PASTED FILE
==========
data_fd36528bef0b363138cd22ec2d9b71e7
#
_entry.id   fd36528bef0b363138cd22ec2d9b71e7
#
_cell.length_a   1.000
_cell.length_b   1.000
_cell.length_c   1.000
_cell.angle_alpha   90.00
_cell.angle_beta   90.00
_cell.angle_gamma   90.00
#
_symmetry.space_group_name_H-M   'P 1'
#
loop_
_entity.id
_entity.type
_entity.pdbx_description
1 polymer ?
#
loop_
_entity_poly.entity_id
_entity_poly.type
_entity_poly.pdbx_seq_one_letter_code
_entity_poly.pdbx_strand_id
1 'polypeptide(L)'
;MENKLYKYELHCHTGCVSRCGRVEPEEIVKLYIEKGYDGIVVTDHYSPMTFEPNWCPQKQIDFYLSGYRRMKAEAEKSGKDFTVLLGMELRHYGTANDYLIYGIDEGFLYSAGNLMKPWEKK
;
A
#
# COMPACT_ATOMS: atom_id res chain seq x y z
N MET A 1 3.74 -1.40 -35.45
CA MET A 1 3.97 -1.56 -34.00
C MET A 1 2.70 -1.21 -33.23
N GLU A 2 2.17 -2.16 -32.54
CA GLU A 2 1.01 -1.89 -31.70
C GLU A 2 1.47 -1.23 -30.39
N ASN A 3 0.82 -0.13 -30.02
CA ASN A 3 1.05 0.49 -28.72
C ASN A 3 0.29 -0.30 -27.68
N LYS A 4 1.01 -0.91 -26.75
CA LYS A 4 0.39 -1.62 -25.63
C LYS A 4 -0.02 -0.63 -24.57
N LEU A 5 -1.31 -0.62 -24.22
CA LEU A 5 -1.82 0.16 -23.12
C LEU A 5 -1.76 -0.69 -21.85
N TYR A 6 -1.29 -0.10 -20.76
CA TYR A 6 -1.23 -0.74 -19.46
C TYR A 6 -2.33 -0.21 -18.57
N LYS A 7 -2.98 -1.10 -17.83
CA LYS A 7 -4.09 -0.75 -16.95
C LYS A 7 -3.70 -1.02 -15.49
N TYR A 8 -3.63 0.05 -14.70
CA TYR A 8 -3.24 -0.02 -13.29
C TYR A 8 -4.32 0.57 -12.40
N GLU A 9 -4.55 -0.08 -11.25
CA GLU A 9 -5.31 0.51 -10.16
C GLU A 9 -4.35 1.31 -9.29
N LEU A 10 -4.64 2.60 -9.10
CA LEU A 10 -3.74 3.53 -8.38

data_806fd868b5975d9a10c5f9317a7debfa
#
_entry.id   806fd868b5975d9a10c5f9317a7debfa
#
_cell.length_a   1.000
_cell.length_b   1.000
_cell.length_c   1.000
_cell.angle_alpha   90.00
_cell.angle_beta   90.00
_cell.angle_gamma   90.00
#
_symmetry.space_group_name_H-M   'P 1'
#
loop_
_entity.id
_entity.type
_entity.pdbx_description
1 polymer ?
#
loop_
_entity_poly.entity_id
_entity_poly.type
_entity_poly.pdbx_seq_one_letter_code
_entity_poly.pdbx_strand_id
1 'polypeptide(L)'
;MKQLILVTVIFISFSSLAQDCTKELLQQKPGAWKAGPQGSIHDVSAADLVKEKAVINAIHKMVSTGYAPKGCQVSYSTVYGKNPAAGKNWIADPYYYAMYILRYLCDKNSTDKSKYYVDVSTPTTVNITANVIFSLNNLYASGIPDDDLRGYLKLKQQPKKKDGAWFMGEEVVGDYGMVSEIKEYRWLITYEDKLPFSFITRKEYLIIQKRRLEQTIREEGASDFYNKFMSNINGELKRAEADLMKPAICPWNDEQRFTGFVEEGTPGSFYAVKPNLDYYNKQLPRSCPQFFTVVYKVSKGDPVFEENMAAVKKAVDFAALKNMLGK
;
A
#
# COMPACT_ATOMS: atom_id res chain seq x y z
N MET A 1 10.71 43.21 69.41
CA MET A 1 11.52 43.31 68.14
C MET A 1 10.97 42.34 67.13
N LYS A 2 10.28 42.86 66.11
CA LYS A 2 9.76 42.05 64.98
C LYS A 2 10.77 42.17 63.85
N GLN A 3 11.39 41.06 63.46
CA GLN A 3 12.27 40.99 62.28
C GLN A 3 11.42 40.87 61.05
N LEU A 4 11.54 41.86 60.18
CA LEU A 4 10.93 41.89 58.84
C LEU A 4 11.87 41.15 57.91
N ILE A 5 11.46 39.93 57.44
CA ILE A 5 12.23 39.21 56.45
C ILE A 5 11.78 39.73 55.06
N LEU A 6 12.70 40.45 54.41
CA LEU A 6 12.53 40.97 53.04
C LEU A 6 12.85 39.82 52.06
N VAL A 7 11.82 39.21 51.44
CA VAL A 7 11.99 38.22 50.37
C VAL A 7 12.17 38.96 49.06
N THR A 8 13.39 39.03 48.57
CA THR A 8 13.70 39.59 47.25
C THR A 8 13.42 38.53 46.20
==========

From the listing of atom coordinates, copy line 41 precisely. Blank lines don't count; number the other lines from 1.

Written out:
CA LYS A 4 0.39 -1.62 -25.63